By Tom Jackman
Washington Post Staff Writer
Friday, August 18, 2006
When police arrived, Deborah Martin told them she didn't know if she'd been punched two or three times -- or two or three hundred. From the looks of the photos taken a few hours later, it was probably closer to the latter.
Martin's husband, Ernest John Lofgren, had pinned her to the kitchen floor in their Fairfax Station home in September 2003 and hit her repeatedly. He later pleaded guilty to assault and battery and served eight weeks in jail. Earlier this year, the couple divorced, which a court commissioner blamed on "the husband's barbaric treatment of the wife."
But before the divorce was final, Deborah Martin took one more step. She sued her husband. And this week, Fairfax County jurors decided Lofgren needed to do more than just a short jail stint. They ordered him to pay Martin $550,000, in part for the extensive bills to repair her face -- and mind -- and to make a statement that domestic violence is intolerable, jurors said.
Domestic violence victims in the Washington area rarely have stepped into the civil arena, experts said, for a variety of reasons, including reluctance to tangle with the legal system again, difficulty in finding a lawyer willing to take the case and inability to get money from a batterer even if they win.
But nationally, it is becoming more common, said Jeffrey R. Dion, director of the National Crime Victim Bar Association in Washington.
"Domestic violence victims are increasingly using the civil justice system to hold their perpetrators accountable," Dion said. If a batterer is arrested, he said, the victim often loses a key source of financial support and may need medical help, counseling or to move.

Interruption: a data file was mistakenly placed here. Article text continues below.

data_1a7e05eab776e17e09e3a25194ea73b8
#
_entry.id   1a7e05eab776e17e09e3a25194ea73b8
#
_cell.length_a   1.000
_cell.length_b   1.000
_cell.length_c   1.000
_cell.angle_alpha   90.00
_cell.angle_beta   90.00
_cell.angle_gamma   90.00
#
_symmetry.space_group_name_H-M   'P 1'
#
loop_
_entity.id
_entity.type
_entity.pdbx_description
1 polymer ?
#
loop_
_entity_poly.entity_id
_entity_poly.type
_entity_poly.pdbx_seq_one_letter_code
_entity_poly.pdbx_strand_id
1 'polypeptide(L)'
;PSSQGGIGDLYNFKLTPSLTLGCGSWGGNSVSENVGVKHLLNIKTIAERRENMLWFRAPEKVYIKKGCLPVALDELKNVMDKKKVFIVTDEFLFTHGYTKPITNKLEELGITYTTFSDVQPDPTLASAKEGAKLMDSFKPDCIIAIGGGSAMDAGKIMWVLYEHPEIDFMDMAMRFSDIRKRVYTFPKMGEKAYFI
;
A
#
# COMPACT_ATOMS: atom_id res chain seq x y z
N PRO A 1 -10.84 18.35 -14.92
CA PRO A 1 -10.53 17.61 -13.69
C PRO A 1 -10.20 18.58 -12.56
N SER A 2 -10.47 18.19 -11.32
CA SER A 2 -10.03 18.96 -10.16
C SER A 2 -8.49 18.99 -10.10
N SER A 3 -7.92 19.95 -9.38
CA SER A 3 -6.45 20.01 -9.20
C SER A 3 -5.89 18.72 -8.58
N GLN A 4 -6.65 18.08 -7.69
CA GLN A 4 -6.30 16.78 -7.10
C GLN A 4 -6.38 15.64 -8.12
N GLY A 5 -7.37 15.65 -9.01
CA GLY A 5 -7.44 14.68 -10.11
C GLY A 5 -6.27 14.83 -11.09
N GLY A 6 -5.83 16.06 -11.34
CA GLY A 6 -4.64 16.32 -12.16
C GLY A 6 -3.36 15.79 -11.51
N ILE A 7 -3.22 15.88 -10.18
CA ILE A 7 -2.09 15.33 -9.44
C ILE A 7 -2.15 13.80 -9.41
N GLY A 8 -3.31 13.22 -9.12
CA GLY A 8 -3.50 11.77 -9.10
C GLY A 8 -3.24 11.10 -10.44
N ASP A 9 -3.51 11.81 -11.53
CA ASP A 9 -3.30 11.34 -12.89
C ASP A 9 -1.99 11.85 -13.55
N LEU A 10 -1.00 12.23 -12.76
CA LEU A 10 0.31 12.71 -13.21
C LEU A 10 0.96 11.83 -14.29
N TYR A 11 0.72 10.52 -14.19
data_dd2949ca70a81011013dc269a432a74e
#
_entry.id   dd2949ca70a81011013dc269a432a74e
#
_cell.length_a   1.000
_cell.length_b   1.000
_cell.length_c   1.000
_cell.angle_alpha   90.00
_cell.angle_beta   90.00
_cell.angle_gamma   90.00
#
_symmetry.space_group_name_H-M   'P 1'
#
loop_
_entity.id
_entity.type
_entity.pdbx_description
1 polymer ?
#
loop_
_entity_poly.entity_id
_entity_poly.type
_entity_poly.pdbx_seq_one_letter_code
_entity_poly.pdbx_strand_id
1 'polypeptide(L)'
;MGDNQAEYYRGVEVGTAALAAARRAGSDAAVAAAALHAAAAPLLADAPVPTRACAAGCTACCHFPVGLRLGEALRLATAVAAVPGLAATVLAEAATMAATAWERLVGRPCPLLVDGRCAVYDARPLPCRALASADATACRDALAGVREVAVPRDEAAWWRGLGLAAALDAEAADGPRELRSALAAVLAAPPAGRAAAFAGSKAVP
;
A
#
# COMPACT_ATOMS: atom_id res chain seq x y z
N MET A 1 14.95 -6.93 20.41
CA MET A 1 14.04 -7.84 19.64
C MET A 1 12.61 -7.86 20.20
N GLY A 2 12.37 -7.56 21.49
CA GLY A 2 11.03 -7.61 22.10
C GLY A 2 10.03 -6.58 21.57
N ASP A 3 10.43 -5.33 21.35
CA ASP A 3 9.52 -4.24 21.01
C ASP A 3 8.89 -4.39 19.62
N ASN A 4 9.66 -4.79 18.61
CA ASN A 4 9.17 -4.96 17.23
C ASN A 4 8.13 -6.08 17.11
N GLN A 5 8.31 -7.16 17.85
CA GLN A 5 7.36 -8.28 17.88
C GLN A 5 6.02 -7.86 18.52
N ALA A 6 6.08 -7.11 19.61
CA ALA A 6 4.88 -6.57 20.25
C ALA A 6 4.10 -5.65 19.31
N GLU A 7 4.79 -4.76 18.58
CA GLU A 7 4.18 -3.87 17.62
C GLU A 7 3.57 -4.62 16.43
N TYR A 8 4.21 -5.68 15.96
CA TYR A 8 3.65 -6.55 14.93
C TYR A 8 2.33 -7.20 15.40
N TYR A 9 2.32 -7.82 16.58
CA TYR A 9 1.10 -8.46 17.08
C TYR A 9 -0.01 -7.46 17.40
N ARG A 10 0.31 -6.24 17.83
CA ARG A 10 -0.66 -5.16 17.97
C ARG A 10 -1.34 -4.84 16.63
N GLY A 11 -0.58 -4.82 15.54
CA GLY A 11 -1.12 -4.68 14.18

"I was unable to work and have any income at all," said Martin, 51, a former office manager, who left Virginia less than two months after the attack, escaping what she said was Lofgren's imprisonment of her in their home.
Martin suffered a broken cheekbone, broken nose and dislocated jaw, as well as severe dental injuries. But she said she also had to overcome "the embarrassment."
"The shame level is incredibly high. That's how all your victims feel," she said. "Maybe that's why a lot of women don't pursue personal injury cases."
Court records indicate that at the time of the incident, Lofgren was a software developer with Northrup Grumman Corp. who earned $93,000 a year. He no longer is employed there. Lofgren's attorney, Robert J. Cunningham, said he did not condone the beating but that the jury in the civil case "didn't hear the entire story due to pretrial rulings." A Fairfax judge prohibited Lofgren from putting on a defense because he did not respond to pretrial filings.
Lofgren, 41, did not testify at the two-day trial. But a commissioner in chancery and a Fairfax circuit judge -- who both heard Lofgren and Martin testify in their divorce case last fall -- found Lofgren at fault despite his claims that Martin goaded him into violence.
"The Commissioner finds the wife to be far more credible on the events of that day," Commissioner Brian M. Hirsch wrote after a pre-divorce hearing. "Even if . . . the Commissioner were to believe the husband's version of the events, his response to the wife, a woman of such slight build (i.e. 115 pounds), was grossly disproportionate to what the husband alleged her to have done."